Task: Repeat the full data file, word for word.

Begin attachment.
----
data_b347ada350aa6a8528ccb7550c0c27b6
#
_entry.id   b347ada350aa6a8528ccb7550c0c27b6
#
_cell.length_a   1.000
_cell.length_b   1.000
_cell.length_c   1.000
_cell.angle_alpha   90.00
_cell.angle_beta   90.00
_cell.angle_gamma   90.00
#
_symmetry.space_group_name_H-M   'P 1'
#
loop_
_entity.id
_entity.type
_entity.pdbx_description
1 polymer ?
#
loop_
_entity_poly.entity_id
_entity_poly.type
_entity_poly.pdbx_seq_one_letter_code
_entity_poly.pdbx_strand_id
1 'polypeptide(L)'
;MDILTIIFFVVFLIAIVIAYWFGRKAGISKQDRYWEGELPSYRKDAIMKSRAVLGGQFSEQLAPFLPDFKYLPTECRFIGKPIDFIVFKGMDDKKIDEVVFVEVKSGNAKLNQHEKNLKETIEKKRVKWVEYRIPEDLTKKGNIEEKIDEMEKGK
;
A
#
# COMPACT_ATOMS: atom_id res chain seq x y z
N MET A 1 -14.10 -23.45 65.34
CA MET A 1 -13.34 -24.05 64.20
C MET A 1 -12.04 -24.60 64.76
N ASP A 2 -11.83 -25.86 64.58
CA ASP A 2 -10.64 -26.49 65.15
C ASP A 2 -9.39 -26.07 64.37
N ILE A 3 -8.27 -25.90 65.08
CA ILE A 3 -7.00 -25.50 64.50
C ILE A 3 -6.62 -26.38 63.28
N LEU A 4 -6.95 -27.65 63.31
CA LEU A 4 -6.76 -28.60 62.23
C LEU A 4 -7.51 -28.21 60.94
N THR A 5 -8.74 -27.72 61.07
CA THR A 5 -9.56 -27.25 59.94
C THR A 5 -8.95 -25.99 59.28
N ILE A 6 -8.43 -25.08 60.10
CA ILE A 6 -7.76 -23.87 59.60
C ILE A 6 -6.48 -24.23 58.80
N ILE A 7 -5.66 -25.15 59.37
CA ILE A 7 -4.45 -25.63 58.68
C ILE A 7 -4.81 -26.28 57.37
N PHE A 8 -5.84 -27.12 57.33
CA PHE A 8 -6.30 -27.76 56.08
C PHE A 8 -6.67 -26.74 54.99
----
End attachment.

data_b347ada350aa6a8528ccb7550c0c27b6
#
_entry.id   b347ada350aa6a8528ccb7550c0c27b6
#
_cell.length_a   1.000
_cell.length_b   1.000
_cell.length_c   1.000
_cell.angle_alpha   90.00
_cell.angle_beta   90.00
_cell.angle_gamma   90.00
#
_symmetry.space_group_name_H-M   'P 1'
#
loop_
_entity.id
_entity.type
_entity.pdbx_description
1 polymer ?
#
loop_
_entity_poly.entity_id
_entity_poly.type
_entity_poly.pdbx_seq_one_letter_code
_entity_poly.pdbx_strand_id
1 'polypeptide(L)'
;MDILTIIFFVVFLIAIVIAYWFGRKAGISKQDRYWEGELPSYRKDAIMKSRAVLGGQFSEQLAPFLPDFKYLPTECRFIGKPIDFIVFKGMDDKKIDEVVFVEVKSGNAKLNQHEKNLKETIEKKRVKWVEYRIPEDLTKKGNIEEKIDEMEKGK
;
A
#
# COMPACT_ATOMS: atom_id res chain seq x y z
N MET A 1 -14.10 -23.45 65.34
CA MET A 1 -13.34 -24.05 64.20
C MET A 1 -12.04 -24.60 64.76
N ASP A 2 -11.83 -25.86 64.58
CA ASP A 2 -10.64 -26.49 65.15
C ASP A 2 -9.39 -26.07 64.37
N ILE A 3 -8.27 -25.90 65.08
CA ILE A 3 -7.00 -25.50 64.50
C ILE A 3 -6.62 -26.38 63.28
N LEU A 4 -6.95 -27.65 63.31
CA LEU A 4 -6.76 -28.60 62.23
C LEU A 4 -7.51 -28.21 60.94
N THR A 5 -8.74 -27.72 61.07
CA THR A 5 -9.56 -27.25 59.94
C THR A 5 -8.95 -25.99 59.28
N ILE A 6 -8.43 -25.08 60.10
CA ILE A 6 -7.76 -23.87 59.60
C ILE A 6 -6.48 -24.23 58.80
N ILE A 7 -5.66 -25.15 59.37
CA ILE A 7 -4.45 -25.63 58.68
C ILE A 7 -4.81 -26.28 57.37
N PHE A 8 -5.84 -27.12 57.33
CA PHE A 8 -6.30 -27.76 56.08
C PHE A 8 -6.67 -26.74 54.99